St. Helens says PUD unfairly raised rates without proper notice
St. Helens city officials say a 72 percent electric rate hike in street lighting fees imposed by the Columbia River People's Utility District is unjust and could effectively kill the equity and return on a recently completed $900,000 LED street light upgrade.
Columbia River PUD directors and staff were met Tuesday evening by staff from St. Helens, who pleaded with the utility's board and general manager to rectify a street light rate increase that equated to a 72 percent jump in monthly billing rates for the city.
Matt Brown, finance director for St. Helens, said the city was blindsided by the increases, and now the energy efficiency project barely pencils out.
PUD directors approved a new rate schedule for LED street lights in May after a cost of services study revealed the PUD wasn't charging enough for power usage in its street lighting category.
"The PUD was under-collecting on our lighting rates by 155 percent in 2017 and 171 percent in 2018," John Nguyen, general manager of the PUD, noted Tuesday. Nguyen said the PUD's rate advisory committee reviewed proposed rate increases for all classes.
"The city did not receive any notification from the PUD that you were running any studies," Brown said. "I would have hoped to receive a notification from staff about that, but we didn't know anything until I received an email from Tim (Lammers, the PUD's energy services and key accounts supervisor)."
Brown said when the city of St. Helens was working with an outside firm to study the feasibility of upgrading its street lights to energy efficient LED lights, it reached out to the PUD to get detailed information about current rates, noting the PUD was "at the table" during project discussions.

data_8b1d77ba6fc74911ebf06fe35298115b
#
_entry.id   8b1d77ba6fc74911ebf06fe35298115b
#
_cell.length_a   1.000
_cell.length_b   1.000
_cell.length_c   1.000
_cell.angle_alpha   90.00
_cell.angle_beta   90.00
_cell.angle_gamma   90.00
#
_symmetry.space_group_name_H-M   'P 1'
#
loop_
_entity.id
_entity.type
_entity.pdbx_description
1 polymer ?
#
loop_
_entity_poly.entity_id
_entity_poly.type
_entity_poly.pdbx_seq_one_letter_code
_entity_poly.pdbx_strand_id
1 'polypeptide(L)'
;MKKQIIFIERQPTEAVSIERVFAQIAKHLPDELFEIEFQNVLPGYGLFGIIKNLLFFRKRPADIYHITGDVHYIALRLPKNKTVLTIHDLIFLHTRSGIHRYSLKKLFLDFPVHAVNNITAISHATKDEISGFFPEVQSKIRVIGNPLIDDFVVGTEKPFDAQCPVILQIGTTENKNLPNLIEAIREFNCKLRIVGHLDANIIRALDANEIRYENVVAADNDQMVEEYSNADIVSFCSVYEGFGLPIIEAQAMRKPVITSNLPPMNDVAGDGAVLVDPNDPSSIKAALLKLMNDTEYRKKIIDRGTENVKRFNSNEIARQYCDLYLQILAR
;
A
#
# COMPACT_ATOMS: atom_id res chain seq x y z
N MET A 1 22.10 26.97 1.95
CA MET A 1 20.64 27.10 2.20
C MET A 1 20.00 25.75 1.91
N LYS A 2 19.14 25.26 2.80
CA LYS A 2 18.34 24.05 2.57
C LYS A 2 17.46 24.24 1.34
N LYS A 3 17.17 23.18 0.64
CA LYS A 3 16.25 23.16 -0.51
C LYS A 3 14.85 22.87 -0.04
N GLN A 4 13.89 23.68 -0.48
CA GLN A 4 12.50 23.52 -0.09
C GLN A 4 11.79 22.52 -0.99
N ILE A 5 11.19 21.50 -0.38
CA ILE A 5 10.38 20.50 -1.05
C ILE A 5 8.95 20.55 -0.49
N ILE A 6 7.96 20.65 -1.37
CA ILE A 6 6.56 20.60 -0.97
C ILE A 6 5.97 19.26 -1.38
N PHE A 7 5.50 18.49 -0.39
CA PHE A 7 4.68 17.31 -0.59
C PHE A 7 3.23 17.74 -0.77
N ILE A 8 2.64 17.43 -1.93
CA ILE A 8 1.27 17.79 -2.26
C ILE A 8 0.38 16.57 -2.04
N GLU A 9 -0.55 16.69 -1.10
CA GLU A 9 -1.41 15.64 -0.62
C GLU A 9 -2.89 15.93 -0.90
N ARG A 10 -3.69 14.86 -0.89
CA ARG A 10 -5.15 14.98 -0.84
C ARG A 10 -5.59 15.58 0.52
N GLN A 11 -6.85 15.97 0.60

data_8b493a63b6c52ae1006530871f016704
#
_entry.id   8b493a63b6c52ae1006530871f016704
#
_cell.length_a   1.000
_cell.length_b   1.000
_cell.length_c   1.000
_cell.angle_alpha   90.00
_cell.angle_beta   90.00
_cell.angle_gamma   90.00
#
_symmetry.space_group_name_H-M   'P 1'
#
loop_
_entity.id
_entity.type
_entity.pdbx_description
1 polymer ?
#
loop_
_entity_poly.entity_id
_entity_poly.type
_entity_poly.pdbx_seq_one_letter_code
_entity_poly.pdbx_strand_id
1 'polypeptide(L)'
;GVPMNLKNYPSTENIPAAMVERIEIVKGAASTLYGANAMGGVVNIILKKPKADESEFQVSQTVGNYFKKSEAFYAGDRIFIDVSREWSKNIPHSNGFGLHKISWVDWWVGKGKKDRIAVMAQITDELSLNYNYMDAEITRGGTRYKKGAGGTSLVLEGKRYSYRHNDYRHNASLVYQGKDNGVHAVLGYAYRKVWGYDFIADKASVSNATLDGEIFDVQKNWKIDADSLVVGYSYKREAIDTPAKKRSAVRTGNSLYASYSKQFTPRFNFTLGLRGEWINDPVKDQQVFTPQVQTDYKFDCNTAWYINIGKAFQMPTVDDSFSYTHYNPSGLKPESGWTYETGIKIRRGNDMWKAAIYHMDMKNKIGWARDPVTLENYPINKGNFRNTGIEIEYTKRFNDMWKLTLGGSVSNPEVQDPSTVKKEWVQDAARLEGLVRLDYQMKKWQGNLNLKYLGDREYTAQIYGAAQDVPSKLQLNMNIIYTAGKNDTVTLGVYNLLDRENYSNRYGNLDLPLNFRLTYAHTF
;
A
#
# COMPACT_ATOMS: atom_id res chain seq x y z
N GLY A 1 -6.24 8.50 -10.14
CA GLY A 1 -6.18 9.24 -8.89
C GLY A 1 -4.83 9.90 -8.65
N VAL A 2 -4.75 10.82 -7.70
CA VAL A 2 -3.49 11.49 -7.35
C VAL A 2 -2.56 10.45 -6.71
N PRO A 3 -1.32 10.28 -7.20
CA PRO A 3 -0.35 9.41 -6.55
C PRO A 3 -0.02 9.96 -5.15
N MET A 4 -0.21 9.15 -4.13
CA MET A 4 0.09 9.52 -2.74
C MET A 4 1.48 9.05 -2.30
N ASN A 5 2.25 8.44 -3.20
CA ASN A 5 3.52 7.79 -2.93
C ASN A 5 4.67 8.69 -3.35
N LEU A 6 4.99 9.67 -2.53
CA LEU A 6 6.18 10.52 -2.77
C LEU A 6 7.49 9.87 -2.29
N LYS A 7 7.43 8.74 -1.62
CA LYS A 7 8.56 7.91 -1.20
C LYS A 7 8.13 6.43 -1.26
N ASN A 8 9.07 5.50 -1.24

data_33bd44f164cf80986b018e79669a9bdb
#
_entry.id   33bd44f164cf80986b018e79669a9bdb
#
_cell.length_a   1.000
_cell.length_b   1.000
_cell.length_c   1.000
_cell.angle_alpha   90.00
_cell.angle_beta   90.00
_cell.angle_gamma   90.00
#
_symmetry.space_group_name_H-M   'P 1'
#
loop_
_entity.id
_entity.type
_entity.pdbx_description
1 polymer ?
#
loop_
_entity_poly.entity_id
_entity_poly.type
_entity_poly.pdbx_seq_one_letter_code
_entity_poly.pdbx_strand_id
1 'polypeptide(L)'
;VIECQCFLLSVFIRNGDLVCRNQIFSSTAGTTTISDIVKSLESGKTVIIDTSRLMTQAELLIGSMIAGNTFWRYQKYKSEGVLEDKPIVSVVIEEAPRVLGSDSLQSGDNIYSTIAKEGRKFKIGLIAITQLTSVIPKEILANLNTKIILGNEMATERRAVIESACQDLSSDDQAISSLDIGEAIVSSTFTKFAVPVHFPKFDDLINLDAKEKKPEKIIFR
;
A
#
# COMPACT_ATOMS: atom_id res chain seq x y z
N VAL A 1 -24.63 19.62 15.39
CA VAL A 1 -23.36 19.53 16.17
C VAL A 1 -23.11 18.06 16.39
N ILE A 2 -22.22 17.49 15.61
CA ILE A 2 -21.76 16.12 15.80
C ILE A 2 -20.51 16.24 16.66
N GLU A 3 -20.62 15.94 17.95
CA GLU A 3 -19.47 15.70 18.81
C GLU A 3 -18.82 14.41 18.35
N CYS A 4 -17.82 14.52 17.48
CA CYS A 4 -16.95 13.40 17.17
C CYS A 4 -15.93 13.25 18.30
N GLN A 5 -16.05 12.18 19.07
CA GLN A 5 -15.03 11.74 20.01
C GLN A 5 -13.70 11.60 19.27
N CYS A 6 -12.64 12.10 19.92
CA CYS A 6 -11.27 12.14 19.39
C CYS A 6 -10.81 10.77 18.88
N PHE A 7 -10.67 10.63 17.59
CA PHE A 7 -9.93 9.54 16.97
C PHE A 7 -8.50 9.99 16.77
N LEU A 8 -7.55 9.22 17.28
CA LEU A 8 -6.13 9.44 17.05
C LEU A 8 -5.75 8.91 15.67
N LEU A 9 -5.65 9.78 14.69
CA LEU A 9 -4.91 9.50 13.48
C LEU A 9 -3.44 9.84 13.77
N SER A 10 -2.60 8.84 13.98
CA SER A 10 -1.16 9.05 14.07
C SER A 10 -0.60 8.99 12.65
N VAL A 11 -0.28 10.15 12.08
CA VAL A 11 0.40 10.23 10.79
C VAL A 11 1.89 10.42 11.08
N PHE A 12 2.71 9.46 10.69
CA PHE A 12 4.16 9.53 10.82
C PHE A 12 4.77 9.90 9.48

He said PUD staff didn't mention the rates would likely be subject to significant changes, pending a study.
Consultants then used past trends and current rates, with a projection of 3 to 5 percent increases every couple of years, to try to estimate what the city's costs and potential savings would be.
Brown said the city projected to save about $660,000 in energy costs over the course of several years, but that was before it got a bill with the new rate structure.
"With the 72 percent increase, that $660K drops down to $18K," Brown later stated by email. "The real main issue is the debt that the City took out to complete this LED project without knowing or expecting a specific study and rate increase to this magnitude."
Alternatively, Brown also proposed the PUD pay off all or a portion of the city's debt service on the loan it took out to pay for the lighting upgrade project.
"I'm not asking you to pay off the entire loan," he told directors Tuesday. "Any amount that you give us could help pay down that debt service."
Directors asked why St. Helens didn't clarify its rate structure assumptions with the PUD prior to taking out the loan.
"Had you gone to the PUD back then and said, 'I'm gonna take out a $900,000 loan ... our rate assumption is 3-5 percent each year. Is this correct?' We would have had an opportunity to say, 'No, it's not,'" Nguyen told St. Helens representatives.
Revenue from street lights represents .5 percent of the PUD's budget, Nguyen noted.
Directors said they felt there was likely "miscommunication" and "missed opportunities" on behalf of both the city and the utility district, and offered to continue further discussions with
the city about possible solutions.
Brown asked PUD staff and directors to consider rescinding the rate hike or opting for a lower rate increase for now to allow the city to better budget for the impact in subsequent years.